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Let’s Get Ready to Rumble – Part 1


Manny Pacquiao (“Pacquiao”) is the World Boxing Organization’s (“WBO”) welter weight champion with a career record of fifty-four wins, three defeats, and two draws.   He is ranked as the best pound for pound boxer in the world by “The Ring” magazine.   He was named “Fighter of the Decade” for the period of 2000 through 2010 by the Boxing Writers Association of America, and he was bestowed the title “fighter of the year” in 2006, 2008, and 2009.   He has won eight world championships in eight different boxing weight classes, and is WBO’s “super champion.”

Floyd Mayweather Jr. (“Mayweather”) is the World Boxing Council’s welter weight champion with an undefeated career record of forty-two wins.  “The Ring” magazine ranks him as the second best pound for pound boxer in the world, however, Mayweather is regarded as the best pound for pound boxer by several sports and boxing press sources including ESPN, BBC Sports, Fox Sports, Yahoo, and BoxRec.   Mayweather earned the title “fighter of the year” in 1998 and 2007, and he has won nine world championships in five different weight classes.

Mayweather and Pacquiao have never fought.  Insiders and fans thought the fight would never happen because Mayweather officially announced his retirement from boxing in June of 2008, but on May 2, 2009, Mayweather announced his return to boxing against Juan Marquez.   Coming out of his short retirement, Mayweather stated that he “only wanted to fight the best,” and according to ESPN’s boxing insider Dan Rafael, “in [Mayweather’s] mind, he knows there is only one Godzilla, and that’s a fight with Pacquiao.”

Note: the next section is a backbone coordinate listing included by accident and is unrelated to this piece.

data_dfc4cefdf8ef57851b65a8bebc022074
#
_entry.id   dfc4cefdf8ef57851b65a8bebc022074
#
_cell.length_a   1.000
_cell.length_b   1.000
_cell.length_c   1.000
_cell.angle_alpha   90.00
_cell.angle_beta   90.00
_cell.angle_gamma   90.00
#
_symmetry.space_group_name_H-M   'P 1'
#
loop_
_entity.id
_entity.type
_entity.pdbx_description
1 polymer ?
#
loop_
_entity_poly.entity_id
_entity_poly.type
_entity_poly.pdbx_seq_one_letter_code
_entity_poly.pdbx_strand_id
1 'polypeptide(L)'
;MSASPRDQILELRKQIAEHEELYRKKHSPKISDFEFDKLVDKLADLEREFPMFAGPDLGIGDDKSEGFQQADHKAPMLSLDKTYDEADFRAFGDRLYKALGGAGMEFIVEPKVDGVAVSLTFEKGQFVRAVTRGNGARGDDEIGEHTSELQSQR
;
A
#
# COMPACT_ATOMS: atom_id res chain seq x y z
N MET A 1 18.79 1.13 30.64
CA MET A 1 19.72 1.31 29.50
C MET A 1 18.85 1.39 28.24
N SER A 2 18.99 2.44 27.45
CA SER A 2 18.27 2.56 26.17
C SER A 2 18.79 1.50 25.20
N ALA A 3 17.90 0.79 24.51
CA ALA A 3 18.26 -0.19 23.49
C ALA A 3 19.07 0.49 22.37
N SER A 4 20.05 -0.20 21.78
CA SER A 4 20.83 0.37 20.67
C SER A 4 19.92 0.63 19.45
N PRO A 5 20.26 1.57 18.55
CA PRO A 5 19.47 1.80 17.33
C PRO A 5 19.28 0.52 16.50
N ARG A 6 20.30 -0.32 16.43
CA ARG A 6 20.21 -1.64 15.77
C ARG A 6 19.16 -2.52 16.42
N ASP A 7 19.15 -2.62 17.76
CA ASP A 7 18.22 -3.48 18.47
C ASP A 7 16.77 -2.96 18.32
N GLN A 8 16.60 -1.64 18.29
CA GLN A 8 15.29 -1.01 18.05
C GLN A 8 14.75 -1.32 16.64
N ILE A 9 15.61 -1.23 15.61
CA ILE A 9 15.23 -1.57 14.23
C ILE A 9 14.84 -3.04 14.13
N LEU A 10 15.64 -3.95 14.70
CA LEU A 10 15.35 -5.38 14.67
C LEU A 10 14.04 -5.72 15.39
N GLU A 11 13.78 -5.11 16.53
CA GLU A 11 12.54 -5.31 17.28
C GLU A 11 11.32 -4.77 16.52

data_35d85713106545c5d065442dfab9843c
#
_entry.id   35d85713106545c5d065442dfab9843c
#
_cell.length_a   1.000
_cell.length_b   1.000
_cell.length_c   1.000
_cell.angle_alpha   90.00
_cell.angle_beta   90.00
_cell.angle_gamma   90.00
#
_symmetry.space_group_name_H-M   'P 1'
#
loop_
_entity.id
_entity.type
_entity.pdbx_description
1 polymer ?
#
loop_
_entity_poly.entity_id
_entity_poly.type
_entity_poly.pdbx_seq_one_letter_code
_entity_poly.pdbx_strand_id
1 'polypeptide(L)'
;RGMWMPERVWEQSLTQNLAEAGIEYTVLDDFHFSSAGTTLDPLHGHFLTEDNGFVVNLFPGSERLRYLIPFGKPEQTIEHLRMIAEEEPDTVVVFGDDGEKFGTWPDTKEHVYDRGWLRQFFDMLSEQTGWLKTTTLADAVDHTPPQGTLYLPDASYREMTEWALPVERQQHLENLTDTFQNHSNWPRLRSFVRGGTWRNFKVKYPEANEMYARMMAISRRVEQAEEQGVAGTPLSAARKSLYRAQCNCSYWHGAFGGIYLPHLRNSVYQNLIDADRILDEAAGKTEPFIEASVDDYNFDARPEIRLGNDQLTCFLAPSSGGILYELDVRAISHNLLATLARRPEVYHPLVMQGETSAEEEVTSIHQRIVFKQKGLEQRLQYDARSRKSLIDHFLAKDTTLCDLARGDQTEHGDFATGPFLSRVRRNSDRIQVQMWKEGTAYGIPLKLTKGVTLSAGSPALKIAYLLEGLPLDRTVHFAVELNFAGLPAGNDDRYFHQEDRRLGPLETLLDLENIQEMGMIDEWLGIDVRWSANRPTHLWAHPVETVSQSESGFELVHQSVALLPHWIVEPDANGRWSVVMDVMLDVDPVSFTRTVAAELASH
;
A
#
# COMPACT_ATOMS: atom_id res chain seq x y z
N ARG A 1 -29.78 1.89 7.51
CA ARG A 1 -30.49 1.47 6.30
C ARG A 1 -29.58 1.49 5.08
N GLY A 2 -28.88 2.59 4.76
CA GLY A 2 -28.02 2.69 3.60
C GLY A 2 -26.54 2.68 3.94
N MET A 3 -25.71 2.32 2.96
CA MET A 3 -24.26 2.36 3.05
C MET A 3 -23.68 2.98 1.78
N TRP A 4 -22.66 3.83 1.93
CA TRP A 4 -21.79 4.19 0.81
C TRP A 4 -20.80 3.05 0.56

The media and fans have dubbed the potential showdown between Mayweather and Pacquiao the “dream fight,” the “super fight,” and the “mega-fight.”   The dream fight may be just that, a dream, a fight that will never come to fruition.  The dream fight, if it occurs, will be the biggest financial night in boxing history.   The financials are just one aspect of the dream fight pie. The fight will reenergize the waning boxing fan base; and, the fight will finally determine who is the best pound for pound fighter of the decade.  However, the egos and interests of Pacquiao, Mayweather, and their respective representations have clashed at every stage of the negotiation process equating to an overall failed negotiation.  The two sides have gone blow for blow with one another over the distribution of the fight purse, the fight date and venue, fighter’s weight, steroid testing, and weight of boxing gloves.  Both sides have accused the other side of lying and twisting media reports.  Furthermore, lawsuits and gag orders have been filed, mediation by a retired federal judge has failed, and both sides continue to blame the other for the failed negotiation.